Things I am good at:
- Wasting time on the Internet
- Baking pumpkin bread
- Talking about medieval literature and literary criticism/theory
- Taking naps
- Being a writing tutor (I think)
- Writing blog posts in order to proscrastinate (not saying the posts are good, just saying I’m great at using them as self-destructively as possible)
- A couple other things
Things I am not good at:
- Writing my statement of purpose for grad school
- Many other things, but I would like to reemphasize that I’m super not good at writing my statement of purpose. Cool? Cool.
So I’m at the Asia Library again, doing battle with my statement of purpose once more. It’s going better than it did last time, and I feel like I’m actually making progress. Which is good. The problem is, it still isn’t done. And I’m not sure when it will be. Remember how weird it felt to write about yourself, trying to market yourself for this minor? Multiply that times infinity, and then throw in the fact that admission to these schools could very well determine the next forever of your life, and you’ll understand how this feels. Maybe I’m exaggerating, but then again, maybe I’m not. I thought I could knock this thing out the same way I did my undergrad admissions essays: all in one go, while listening to terrible top-40 music on repeat in order to motivate myself to finish faster (thanks again, Boys Like Girls and Taylor Swift!). Obviously, this has not been the case.
It’s funny, the thesis I’m writing, which is supposed to be somewhere between 40 and 6o pages by the middle of March, seems like an infinitely easier task to manage that a few paragraphs about why I’m ready for grad school. How does that work? The obvious answer would be that I legitimately don’t understand my purpose for pursuing graduate studies yet, but that’s not the case; I know exactly why I want my PhD. I want to teach. I have this romantic, horribly cliche’d fantasy of becoming Chaucer Clerk from The Canterbury Tales, locked away in a tower of knowledge-tomes, studying away until I the time comes for me to share my discoveries with others, and hopefully inspiring them to nerd out in much the same ways that I do. “Gladly wolde he lerne and gladly teche” and all that jazz.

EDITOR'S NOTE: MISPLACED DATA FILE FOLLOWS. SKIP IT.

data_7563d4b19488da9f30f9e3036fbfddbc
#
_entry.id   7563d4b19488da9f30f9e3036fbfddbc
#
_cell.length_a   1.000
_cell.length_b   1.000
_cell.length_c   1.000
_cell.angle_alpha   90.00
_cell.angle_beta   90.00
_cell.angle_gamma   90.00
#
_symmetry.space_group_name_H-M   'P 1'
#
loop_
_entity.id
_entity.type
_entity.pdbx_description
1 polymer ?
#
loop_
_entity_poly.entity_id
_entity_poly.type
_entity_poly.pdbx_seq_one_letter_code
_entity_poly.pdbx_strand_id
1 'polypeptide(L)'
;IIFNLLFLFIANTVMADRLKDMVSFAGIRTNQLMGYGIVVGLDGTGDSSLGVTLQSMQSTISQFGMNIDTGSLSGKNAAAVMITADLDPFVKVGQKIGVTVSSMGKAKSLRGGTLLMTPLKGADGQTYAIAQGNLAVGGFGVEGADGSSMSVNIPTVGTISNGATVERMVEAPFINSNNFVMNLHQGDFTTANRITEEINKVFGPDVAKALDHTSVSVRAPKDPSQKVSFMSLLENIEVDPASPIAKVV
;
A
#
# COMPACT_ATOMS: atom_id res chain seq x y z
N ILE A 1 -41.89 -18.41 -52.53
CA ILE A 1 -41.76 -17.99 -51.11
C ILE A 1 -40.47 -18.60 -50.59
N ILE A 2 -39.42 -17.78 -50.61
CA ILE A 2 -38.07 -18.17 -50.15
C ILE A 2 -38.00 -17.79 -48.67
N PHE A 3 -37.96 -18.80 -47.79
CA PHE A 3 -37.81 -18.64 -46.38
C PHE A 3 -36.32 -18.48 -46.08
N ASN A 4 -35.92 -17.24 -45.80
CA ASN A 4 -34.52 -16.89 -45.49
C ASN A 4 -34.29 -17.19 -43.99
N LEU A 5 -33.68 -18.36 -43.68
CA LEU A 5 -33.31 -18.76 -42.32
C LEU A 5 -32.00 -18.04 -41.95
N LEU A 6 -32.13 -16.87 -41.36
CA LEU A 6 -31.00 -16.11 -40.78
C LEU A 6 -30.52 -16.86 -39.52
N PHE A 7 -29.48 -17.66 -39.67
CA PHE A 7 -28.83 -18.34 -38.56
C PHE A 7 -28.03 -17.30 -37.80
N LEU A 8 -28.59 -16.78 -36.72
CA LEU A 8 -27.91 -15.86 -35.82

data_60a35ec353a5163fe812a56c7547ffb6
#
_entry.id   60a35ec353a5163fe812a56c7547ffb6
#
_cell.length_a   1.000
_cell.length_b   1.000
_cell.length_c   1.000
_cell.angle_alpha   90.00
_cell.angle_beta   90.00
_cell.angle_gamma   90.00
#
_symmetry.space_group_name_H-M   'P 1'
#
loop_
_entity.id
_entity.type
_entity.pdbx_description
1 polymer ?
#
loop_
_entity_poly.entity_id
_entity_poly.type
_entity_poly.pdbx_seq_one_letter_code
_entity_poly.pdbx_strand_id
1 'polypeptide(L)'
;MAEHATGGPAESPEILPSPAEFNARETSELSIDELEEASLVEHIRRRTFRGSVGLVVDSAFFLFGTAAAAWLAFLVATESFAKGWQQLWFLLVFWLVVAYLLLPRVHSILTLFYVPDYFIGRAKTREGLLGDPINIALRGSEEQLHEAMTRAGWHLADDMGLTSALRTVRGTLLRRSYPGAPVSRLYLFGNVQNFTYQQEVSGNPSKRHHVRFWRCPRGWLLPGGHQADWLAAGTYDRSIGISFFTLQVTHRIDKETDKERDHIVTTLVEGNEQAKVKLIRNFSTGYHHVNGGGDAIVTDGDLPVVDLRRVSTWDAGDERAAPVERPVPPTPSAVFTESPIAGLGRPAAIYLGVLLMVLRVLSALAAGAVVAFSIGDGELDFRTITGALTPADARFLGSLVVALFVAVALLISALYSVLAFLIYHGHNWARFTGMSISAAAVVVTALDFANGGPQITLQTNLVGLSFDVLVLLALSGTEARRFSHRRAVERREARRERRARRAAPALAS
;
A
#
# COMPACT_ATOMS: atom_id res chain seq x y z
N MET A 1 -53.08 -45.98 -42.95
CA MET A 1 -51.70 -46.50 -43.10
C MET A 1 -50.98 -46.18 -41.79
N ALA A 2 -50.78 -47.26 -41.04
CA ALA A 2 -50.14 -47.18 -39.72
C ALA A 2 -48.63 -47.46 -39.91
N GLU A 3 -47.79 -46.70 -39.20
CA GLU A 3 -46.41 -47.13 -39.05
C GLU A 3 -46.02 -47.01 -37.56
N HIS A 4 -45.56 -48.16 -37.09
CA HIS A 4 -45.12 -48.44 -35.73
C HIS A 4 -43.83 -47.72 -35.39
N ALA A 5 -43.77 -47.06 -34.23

To probe the question further, I want to teach because it gives me an opportunity to study things I’m interested regarding literature (non-canonical literatures and genres, medieval English vernacular texts, intersections of digital rhetoric/online ethos and new modes of fiction production) and then discuss why these things might be important to us, as scholars, and perhaps even more widely, to our culture (whatever that word means). As a college professor, you kind of get the privilege of controlling what’s taught, and thus what is (and more importantly, isn’t) learned; you’re an arbiter of the dissemination of Knowledge in a very real way. That’s a lot of power, and I personally feel like it’s being wielded ineffectively in a lot of ways, in a lot of literary scholarship. If I were a professor, I would have the opportunity to open people up students’ eyes to texts, writers, movements, and genres they may not otherwise encounter. That’s important to me, but I think it’s also a rant for another time.
BUT THERE. I SAID IT. HUZZAH. So, why the hell can’t I do that in my statement of purpose? I have no idea. Oh well, I guess I’ll keep on trucking for now, cross my fingers, hope for inspiration, and then maybe something miraculous will happen. But if all this grad stuff doesn’t go as planned, I guess it isn’t the end of the world. After all, someone has to write pun-riddled titles to movie and tv reviews. Actually, does anyone know how to get an interview for something like that? I may have found my calling.
Josh Kim is an English major at the University of Michigan, where he is steadily losing his mind.